Porsche and Mercedes Benz confirm all of Europe now in crisis

Porsche Carrera S 2013

Daimler AG (owner of Mercedes Benz) and Porsche AG confirm that the worst crisis in the European car market in the past 17 years has started to spread to the luxury brands, mirroring a broader recession that has expanded from southern Europe to Germany.  Daimler said yesterday that operating profit at Mercedes-Benz Cars will fall this year, lowering a previous target of matching the 2011 figure, while Porsche plans to build fewer than the 155,000 cars and sport-utility vehicles originally planned for next year.

Daimler, Porsche, BMW and Audi brands have so far proved resilient to the plunge in sales that has plagued Fiat, PSA Peugeot Citroen and Renault SA. The German automakers have been sustained by a robust domestic market and booming exports to China and the U.S. The German market is now also showing signs of weakening.

“If a downturn lasts for longer, which this one is, premium is not immune from pricing trends,” said Arndt Ellinghorst, a London-based analyst at Credit Suisse Group AG with an outperform recommendation on BMW, Porsche and VW, and a neutral on Daimler. “The pricing environment in Europe is the biggest problem,” with incentives spreading from Italy, Spain and France to Germany.

European car sales dropped 8.5 percent in August, the steepest decline since February, the Brussels-based ACEA industry association said on Sept. 18. The group forecasts that European deliveries will hit a 17-year low in 2012. German car registrations fell 4.7 percent in August, pushing the eight-month sales figure to a 0.6 percent decline.

Dealers in Germany, Europe’s biggest economy, offered discounts on average of 12.1 percent off the sticker price last month, the highest rate in more than a year, according to industry publication Autohaus PulsSchlag. Price cuts by Daimler’s Mercedes-Benz brand in August jumped to 11.7 percent from 9.2 percent a year earlier. Incentives at Audi widened to 9.7 percent from 9.2 percent.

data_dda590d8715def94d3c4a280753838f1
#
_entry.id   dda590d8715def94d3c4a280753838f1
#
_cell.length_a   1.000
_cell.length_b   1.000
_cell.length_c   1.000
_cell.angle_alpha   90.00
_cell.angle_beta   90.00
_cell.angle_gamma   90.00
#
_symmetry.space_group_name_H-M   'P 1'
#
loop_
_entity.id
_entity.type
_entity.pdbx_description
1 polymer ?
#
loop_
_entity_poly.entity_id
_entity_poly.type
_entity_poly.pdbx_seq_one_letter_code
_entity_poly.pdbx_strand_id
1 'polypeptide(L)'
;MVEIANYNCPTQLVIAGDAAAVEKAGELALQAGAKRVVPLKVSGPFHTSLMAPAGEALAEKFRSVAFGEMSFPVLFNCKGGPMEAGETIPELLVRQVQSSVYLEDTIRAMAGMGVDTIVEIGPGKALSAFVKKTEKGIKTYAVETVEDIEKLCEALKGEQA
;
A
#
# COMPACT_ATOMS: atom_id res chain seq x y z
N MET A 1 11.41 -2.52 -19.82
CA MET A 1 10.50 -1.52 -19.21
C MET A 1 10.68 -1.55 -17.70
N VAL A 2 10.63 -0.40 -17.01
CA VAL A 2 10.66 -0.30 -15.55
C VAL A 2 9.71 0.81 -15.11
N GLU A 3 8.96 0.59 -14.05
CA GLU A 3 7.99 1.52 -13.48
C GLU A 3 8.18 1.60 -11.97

The increased incentives helped Audi and Mercedes, the world’s second- and third-biggest luxury-car producers, post sales gains last month in Europe, according to ACEA figures. Registrations at top-ranked BMW fell in the region.

Porsche, the Stuttgart-based maker of the 911 sports car and Cayenne SUV, will still increase production next year, though less than planned, spokesman Hans-Gerd Bode said by phone yesterday. The VW unit is scheduled this year to build 140,000 vehicles. The slower growth rate “is due to the difficult economic environment, especially in Europe,” said Lukas Kunze, another Porsche spokesman.

Mercedes-Benz, which also includes the Smart city-car brand, has already been taking efficiency measures in response to the market decline and is setting up a savings project to be called “Fit for Leadership,” Chief Executive Officer Dieter Zetsche said at a Stuttgart press conference. Ebit last year at Mercedes-Benz Cars totaled 5.2 billion euros ($6.7 billion). The unit’s first-half operating profit fell 10 percent to 2.57 billion euros. Zetsche said second-half earnings will decline from the first six months of 2012. “The overall environment in Europe is deteriorating, with more negative developments than expected,” Zetsche said.

BMW is sticking to a 2012 forecast for record pretax profit and deliveries, said Mathias Schmidt, a spokesman at the Munich-based carmaker. Pretax profit in 2011 was 7.38 billion euros. VW is also maintaining its forecast for operating profit to match last year’s 11.3 billion euros, said Marco Dalan, a spokesman of Volkswagen.